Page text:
One Flew Over The Cuckoo’s Nest By Ken Kesey One Flew Over the Cuckoo’s Nest by Ken Kesey For this quarters book report I choose to read a book that was not on the lists given to me. I picked One Flew Over the Cuckoos nest because I thought that it would be an interesting book with lots of relative themes to what I have gone through, and what I will go through. Not literally as much figuratively. As I first started to read the book I thought it would be just another story about lunatics in a Mental Institution with no help for cure. As I read the book I found that it actually kept my attention and was intriguing.
I found out the full meaning of the phrase dont judge a book by its cover. As I read the story I was interested in Keseys motives behind writing such a book so I did a little research. I found out that the inspiration for One Flew Over the Cuckoos Nest actually came from work that he did in a Sanitarium talking to the patients and the staff. Also through out the book he used symbols of the 1960s thoroughly through out. Symbols of rebellion and of individuality. These are most evident in the on going arguments of Nurse Ratched and Randal McMurphy.
The entire book is narrated by a half indian patient of ten years, that pretends to be deaf and mute so as not to draw attention to himself. He, along with many others, is considered to be a chronic, a patient who has no hope for healing, while some others are considered to be acutes, patients who have hope for recovery. The heavy relation to the sixties in this book is evident to me in that every character represents a certain aspect of the sixties population. The hippies, oppressors, and the people who stood out from the crowd to make a difference. The hippies are best show through the characters of the patients that are considered chronic.
I think this because, correct me if Im wrong, but people may have seen the hippies as people who were too high to do anything and there was no hope at all for any of them in the future. Characters such as the lifeguard, Martini, Colonel Matterson (who keeps talking about past war experiences day and night), Ruckly, Sandy Gilfilliam, and Candy Star (both prostitutes). The Oppressors are best represented by Warren, Washington, Williams, and Geever; who were all hired because of their cruelty. Nurse Ratched is probably the most powerful example of this category. She is a former Army Nurse who believes that supreme power is the only power and therefore she rules her ward with an iron fist. Lastly the people who try to make a difference are best shown through the character of Randal McMurphy.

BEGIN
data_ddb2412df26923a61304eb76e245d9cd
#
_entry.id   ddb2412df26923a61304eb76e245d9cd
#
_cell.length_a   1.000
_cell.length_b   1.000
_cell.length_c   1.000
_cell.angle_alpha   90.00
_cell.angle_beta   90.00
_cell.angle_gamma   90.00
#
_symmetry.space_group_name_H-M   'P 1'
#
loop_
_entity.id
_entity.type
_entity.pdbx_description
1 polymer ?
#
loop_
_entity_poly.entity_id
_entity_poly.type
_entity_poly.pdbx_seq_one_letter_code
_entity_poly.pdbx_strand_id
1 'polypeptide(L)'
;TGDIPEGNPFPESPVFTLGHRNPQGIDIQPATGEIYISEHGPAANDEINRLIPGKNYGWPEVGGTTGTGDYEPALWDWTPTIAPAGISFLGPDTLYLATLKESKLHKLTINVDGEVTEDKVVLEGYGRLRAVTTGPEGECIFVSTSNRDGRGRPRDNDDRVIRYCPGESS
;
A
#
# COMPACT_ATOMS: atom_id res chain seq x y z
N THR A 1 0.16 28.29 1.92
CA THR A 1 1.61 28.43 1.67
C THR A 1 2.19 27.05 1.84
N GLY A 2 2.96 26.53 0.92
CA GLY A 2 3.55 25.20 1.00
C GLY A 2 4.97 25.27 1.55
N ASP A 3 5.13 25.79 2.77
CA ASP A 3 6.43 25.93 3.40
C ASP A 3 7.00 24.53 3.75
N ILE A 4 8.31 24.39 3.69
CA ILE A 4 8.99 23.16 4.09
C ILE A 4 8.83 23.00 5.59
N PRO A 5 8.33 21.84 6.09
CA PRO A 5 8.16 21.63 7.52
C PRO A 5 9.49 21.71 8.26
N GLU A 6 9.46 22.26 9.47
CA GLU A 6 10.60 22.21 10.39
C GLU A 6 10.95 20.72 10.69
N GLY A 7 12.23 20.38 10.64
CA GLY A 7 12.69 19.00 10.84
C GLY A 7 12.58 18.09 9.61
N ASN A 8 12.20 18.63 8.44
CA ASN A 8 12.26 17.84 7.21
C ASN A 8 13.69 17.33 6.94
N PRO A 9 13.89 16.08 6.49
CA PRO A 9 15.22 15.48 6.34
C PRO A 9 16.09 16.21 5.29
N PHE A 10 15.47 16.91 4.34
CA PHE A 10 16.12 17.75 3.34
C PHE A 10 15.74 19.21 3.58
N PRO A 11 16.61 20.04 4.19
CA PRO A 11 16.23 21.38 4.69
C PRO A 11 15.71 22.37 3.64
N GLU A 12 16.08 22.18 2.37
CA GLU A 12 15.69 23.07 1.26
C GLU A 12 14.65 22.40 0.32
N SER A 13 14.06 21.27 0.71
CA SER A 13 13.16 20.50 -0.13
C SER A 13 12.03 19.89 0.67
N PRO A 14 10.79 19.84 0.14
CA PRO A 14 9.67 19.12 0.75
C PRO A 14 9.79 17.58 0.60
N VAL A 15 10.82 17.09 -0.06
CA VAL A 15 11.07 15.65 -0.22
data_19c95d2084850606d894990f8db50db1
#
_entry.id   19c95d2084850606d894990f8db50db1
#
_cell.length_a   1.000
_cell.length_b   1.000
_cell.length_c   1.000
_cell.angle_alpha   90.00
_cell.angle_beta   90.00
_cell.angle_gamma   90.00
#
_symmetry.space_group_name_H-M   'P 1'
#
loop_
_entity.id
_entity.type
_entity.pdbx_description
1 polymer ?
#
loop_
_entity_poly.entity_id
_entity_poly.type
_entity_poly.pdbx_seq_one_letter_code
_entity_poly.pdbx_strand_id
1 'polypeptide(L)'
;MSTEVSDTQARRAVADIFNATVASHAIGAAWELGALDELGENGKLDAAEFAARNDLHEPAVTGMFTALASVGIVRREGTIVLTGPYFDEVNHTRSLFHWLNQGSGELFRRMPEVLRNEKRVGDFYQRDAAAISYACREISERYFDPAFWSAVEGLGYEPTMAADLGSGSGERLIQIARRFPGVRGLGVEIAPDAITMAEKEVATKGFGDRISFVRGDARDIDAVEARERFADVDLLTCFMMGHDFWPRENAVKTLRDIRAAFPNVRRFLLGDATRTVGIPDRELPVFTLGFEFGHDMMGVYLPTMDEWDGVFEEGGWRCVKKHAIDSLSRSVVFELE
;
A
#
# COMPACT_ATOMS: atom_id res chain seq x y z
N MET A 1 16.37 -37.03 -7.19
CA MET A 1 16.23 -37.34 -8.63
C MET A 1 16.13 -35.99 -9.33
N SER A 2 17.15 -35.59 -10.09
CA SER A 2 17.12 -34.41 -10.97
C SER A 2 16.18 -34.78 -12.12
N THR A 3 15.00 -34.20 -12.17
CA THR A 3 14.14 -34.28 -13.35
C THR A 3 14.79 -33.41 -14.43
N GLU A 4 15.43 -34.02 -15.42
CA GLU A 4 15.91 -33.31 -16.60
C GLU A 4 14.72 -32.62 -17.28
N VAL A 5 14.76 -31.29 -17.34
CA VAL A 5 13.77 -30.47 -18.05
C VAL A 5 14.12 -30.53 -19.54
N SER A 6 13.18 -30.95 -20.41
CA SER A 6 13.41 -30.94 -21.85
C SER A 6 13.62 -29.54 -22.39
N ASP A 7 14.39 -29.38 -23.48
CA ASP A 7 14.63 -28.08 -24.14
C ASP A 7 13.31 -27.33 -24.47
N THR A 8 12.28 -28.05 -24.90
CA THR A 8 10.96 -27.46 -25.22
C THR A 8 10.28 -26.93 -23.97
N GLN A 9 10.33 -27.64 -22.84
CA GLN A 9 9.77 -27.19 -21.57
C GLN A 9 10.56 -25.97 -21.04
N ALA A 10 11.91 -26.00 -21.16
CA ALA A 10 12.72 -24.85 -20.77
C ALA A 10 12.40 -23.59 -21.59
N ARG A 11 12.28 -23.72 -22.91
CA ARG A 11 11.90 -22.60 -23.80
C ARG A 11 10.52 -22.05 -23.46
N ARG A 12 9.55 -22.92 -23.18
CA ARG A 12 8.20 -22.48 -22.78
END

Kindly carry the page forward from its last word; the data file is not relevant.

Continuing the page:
He was transferred to the Mental Institution because he pretended to be crazy at a work farm cause he thought it would be easier at the sanitarium. He is the ideal con man who can get anyone to follow him. He first starts out by encouraging the gambling for more than matches, which is against Ratched’s rules, and finally ends up encouraging rebellion, at its highest level, against the Ward staff. Over all this book was a really good book. The book as a whole is a very bizarre book and it took me some time to get through it due to re-reading to make sure I caught it all the first time around.
Even though it isnt for everybody I would recommend people to read it. Book Reports.